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TCSS says masks optional, but highly recommended for unvaccinated students, staff

At Thursday night’s school board meeting, Superintendent Brian Shumate announced the school system’s back-to-school guidance plan in response to the ongoing COVID-19 pandemic.

Under the plan, masks will be optional while in schools, a change from last school year when masks were mandatory.

However, masks are still highly recommended for students and staff members who are not vaccinated, and masks will still be required on all buses. Shumate said requiring masks on buses is in accordance with CDC guidelines recommending masks on all public transportation.

Temperatures will no longer be taken unless symptoms are exhibited. Last year, students had their temperatures taken as they entered the building each day.

The protocols in place for positive cases and contact tracing will continue, just as they were last school year.

Shumate noted that the plan is in draft form and could change, depending on how COVID-19 progresses in the community. He noted the low vaccination rates in Troup County, but also discussed the trouble in trying to determine who is vaccinated and who isn’t, as well as the HIPPA issues and other problems that could arise by trying to police that.

Therefore, TCSS is asking staff and students to be on the “honor system.”

“We aren’t going to ask them to show us their [vaccination] card right?” asked board member Joe Franklin.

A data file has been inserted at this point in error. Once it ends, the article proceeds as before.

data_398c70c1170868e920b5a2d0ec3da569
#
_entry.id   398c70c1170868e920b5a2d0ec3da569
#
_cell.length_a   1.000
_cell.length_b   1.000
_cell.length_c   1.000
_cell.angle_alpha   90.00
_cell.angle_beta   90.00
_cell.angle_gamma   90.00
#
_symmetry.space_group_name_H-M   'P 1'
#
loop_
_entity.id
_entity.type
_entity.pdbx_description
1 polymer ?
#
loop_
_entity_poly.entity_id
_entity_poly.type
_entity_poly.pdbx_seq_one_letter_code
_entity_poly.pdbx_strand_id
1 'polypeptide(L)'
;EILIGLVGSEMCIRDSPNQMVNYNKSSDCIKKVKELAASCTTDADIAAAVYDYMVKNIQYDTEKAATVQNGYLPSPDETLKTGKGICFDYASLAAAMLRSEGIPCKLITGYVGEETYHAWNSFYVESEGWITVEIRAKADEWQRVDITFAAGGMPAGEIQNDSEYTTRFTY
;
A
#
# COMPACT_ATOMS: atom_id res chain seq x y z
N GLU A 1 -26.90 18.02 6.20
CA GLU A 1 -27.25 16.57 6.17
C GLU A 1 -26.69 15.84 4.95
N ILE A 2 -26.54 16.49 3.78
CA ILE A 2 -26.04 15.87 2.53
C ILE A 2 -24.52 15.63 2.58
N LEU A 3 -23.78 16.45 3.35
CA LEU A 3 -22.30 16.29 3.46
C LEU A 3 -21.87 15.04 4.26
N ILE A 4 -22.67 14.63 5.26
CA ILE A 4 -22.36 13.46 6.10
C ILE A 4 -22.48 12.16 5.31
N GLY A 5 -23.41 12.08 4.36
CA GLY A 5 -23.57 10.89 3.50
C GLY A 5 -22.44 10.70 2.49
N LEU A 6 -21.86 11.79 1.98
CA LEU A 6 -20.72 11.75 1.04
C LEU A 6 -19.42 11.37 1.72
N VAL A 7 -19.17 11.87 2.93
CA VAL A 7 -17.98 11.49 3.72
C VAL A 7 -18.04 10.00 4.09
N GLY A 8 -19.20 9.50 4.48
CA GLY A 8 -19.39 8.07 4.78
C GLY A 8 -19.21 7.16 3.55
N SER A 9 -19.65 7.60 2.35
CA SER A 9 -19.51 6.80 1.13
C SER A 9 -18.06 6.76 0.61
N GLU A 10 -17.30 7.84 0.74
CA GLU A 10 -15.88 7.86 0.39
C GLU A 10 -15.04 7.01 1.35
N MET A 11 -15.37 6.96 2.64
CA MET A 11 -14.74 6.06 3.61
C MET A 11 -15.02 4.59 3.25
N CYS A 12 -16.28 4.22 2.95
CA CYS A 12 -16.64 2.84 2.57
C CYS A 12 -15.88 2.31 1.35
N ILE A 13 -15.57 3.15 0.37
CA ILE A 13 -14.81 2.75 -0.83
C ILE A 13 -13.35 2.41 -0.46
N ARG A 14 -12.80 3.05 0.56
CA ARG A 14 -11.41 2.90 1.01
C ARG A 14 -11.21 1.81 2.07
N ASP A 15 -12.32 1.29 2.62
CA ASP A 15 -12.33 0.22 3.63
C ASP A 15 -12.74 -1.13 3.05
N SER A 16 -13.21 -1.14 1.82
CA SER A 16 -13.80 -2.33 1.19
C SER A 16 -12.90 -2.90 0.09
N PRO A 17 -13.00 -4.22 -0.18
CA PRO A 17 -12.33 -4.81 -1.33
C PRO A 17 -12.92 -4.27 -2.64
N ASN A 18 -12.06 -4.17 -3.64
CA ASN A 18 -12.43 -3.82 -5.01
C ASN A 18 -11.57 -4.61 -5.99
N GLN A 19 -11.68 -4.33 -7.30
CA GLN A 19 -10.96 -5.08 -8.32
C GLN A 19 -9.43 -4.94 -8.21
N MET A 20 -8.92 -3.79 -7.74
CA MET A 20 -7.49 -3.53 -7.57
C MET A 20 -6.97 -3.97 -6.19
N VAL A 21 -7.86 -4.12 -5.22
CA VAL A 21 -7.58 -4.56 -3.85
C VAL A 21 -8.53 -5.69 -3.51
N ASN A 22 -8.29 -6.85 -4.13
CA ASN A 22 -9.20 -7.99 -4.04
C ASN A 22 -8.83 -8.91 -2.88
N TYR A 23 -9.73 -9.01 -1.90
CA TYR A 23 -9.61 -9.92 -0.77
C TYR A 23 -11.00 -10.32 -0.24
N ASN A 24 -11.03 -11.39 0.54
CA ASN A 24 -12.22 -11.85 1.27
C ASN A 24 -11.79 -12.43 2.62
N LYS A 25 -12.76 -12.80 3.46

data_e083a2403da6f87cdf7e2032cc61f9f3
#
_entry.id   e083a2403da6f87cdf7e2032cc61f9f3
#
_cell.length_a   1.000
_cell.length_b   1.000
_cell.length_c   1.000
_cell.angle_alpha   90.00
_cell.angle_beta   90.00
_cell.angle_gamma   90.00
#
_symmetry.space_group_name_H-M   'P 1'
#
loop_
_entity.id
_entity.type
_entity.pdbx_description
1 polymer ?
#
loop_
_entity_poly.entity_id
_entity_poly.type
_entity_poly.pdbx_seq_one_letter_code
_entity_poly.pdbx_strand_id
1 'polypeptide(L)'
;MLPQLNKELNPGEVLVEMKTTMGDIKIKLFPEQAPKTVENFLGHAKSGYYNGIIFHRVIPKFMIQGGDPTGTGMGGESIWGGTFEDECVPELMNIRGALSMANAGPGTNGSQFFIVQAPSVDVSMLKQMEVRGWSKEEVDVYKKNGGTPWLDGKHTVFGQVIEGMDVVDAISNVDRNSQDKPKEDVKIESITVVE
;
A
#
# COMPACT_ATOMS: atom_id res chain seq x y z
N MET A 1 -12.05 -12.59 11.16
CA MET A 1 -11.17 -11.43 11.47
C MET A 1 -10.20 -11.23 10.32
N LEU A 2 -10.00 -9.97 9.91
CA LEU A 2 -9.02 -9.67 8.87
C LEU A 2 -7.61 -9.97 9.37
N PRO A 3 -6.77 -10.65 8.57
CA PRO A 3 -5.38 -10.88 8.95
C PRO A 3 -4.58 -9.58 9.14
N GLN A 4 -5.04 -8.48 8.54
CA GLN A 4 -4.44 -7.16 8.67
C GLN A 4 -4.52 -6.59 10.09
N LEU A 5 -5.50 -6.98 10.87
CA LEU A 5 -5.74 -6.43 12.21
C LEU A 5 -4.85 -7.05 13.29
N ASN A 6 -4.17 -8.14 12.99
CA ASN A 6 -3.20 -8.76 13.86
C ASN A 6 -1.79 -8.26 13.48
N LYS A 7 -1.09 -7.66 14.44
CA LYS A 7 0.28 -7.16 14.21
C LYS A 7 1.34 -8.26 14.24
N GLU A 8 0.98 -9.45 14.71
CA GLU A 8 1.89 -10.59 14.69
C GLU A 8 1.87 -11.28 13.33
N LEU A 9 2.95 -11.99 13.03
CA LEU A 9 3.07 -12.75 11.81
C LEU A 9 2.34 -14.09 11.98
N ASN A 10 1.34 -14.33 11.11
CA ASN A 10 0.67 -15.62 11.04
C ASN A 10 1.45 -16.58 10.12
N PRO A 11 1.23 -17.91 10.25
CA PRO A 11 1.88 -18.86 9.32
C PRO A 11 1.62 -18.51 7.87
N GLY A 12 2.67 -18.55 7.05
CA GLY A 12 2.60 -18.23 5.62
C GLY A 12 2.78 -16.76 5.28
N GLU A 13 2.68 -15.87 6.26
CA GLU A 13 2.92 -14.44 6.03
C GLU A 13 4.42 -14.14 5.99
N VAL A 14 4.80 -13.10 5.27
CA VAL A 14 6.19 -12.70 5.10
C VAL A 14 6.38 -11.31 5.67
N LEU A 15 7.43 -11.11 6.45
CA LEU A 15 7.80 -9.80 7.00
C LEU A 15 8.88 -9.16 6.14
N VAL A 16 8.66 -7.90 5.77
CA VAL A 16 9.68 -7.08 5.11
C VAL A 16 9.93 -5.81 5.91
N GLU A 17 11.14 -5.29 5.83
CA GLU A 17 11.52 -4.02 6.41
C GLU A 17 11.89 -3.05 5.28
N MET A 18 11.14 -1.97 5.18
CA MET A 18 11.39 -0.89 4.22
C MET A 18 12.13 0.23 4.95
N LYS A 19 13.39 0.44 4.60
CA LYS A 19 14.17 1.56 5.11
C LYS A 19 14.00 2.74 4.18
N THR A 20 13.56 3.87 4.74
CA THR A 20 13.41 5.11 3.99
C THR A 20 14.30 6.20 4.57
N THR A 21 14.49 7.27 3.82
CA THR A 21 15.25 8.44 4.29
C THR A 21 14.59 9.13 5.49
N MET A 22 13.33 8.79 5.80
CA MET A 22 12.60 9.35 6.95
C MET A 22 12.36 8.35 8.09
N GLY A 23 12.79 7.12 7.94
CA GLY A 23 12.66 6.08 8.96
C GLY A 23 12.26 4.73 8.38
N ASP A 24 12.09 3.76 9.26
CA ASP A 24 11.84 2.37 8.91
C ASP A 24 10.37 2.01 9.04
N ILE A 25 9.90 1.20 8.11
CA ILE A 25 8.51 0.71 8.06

“No,” Shumate said.

The plan also includes the following:

  • Water filling stations will be installed in all schools. Water fountains will remain off, and students will be encouraged to bring water bottles for refilling.
  • School buses and buildings will still be sanitized daily.
  • All schools and facilities will still receive regularly scheduled antimicrobial treatments. The board approved another antimicrobial treatment during Thursday night’s meeting.

Assistant Superintendent Chip Medders said the guidelines for quarantining and contact tracing haven’t changed.

He said vaccinated persons without symptoms do not have to quarantine if exposed to someone with COVID-19. If a person is vaccinated and starts experiencing symptoms following exposure, they fall back into a required quarantine period.  If a person is not vaccinated and is exposed to someone with COVID-19, then they must quarantine.

Franklin asked how many students might be vaccinated. Shumate noted that no one under 12 can be vaccinated, so he doesn’t believe most students are vaccinated.

“There are some kids that have [been vaccinated] but not a lot,” he said.